Budget News, Efficiency, Government That Works, Substance Use Disorder, The Blog Yesterday, Governor Wolf announced his plan to create a Department of Health and Human Services (HHS) in his 2017-2018 budget which would merge the Departments of Aging (PDA), Drug and Alcohol Programs (DDAP), Health (DOH), and Human Services (DHS) in order to help provide more streamlined services to Pennsylvanians.One group of Pennsylvanians the creation of this new department will benefit are those suffering from substance use disorder. Currently, PDA, DDAP, DOH, and DHS have all been critical to battling the opioid and heroin epidemic. For example:DOH launched a prescription drug monitoring program and has been raising awareness of the naloxone standing orderDDAP has led the effort to increase the availability of naloxone and drug take back boxesDHS has created 45 centers of excellence to coordinate treatment for those suffering from substance use disordersPDA has led prescription drug take back efforts among the senior population encouraging proper use, storage, and disposal of unused prescription medicationsBy creating a single organization that is structurally better able to support and coordinate these efforts, individuals in desperate need of substance use disorder treatment will be able to access services through one agency with an integrated data and delivery system.It’s important to note that the creation will not result in a loss of services for those suffering from substance use disorder. In fact, just today Governor Wolf announced that his proposed 2017-2018 budget will include $10 million to provide live-saving Naloxone to first responders and law enforcement across the state to help save lives and get people into treatment.Governor Wolf is continuing to make battling the opioid and heroin crisis epidemic a top priority which is why there will continue to be a cabinet-level position in his administration that will be dedicated to battling this public health crisis.Additionally, the new HHS will serve as the single state authority for Medicaid, substance use, and mental health purposes enabling the commonwealth to maximize available federal dollars and offset state costs for staff and services.By streamlining services and getting rid of unnecessary red tape, Pennsylvania will be able to provide additional, high-quality services to those suffering from substance use disorder so we can stem the tide of the terrible disease of addiction.Like Governor Tom Wolf on Facebook: Facebook.com/GovernorWolf By: Beth Melena, Deputy Press Secretary SHARE Email Facebook Twitter January 31, 2017 How the New Department of Health and Human Services Will Help People with Substance Use Disorder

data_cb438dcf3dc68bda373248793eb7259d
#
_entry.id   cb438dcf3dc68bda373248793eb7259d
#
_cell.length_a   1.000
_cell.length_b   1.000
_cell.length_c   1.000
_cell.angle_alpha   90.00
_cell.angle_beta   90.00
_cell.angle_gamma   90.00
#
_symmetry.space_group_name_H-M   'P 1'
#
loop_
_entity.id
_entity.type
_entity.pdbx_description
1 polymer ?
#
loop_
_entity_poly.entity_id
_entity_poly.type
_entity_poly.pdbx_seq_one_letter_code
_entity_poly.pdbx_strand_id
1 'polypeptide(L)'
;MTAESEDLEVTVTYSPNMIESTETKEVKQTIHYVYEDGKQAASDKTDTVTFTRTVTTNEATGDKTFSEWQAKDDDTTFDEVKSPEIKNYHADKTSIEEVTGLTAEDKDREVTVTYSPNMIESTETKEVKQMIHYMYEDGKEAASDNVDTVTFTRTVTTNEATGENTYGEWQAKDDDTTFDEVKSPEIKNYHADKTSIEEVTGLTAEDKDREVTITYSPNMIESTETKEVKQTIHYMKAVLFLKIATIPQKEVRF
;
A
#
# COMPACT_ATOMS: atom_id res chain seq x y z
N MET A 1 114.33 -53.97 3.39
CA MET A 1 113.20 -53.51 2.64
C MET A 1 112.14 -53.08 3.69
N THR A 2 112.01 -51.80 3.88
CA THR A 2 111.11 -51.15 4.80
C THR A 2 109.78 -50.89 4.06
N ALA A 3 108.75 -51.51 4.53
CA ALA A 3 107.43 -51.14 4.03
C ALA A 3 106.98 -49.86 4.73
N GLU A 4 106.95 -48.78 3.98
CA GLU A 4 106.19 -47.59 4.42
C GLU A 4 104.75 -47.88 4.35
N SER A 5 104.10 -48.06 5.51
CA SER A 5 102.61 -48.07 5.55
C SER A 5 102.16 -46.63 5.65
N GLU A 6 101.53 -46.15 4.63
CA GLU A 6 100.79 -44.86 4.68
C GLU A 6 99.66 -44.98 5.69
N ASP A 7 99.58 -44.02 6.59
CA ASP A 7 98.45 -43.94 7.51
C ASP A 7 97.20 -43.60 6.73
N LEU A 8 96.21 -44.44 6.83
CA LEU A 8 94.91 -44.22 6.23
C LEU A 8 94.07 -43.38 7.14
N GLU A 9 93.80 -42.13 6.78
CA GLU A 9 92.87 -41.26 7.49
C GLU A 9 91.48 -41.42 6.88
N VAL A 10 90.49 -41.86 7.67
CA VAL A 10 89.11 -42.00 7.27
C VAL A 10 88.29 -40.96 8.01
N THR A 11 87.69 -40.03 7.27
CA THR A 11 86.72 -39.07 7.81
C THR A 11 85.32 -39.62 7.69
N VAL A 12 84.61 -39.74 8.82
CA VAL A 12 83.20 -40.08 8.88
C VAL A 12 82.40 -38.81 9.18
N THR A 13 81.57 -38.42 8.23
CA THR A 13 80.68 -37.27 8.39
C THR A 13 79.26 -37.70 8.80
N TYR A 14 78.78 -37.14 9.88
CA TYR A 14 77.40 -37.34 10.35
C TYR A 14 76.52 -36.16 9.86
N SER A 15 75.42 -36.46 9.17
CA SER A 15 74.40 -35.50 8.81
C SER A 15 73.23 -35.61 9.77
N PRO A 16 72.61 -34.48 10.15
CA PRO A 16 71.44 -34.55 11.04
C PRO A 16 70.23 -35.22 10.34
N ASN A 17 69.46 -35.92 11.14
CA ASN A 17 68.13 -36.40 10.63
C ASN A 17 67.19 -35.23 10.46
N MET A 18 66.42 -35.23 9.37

Havyard Group has confirmed it signed a contract for the fifth Service Operation Vessel (SOV) ordered by Esvagt, which will be chartered by MHI Vestas Offshore Wind for a period of fifteen years to serve the 252MW Deutsche Bucht (DeBu) offshore wind farm in Germany.The contract, worth more than NOK 70 million (approx. EUR 7.6 million), involves the design and equipment for construction at an external shipyard in Europe. The SOV will be built by the Zamakona shipyard in Bilbao, Spain.Work on both design and equipment package will start immediately and the vessel is due to be delivered in August 2019.This is going to be the seventh Havyard vessel heading to Esvagt. The other six include four wind farm vessels, one oil service vessel and one vessel for crew change.Design Manager Arve Helsem Leine said the starting point for the development of Havyard 831 SOV was to design a compact, efficient and profitable vessel for smaller windfarms.“As we now sign a second contract for this design, it confirms that we have succeeded in creating a design that meets expectations.”The DeBu SOV will be equipped with a walk-to-work gangway system in a bespoke tower with a crane placed on top of the tower, which, together with Esvagt’s Safe Transfer Boats STB 7 and STB 12, will contribute to the safe transfer of turbine technicians, tools and spare parts.MHI Vestas Offshore Wind received a firm and unconditional order for the Deutsche Bucht offshore wind farm last Friday. The company will supply 31 units of the V164-8.0 MW wind turbine, as well as a long term full-scope service package.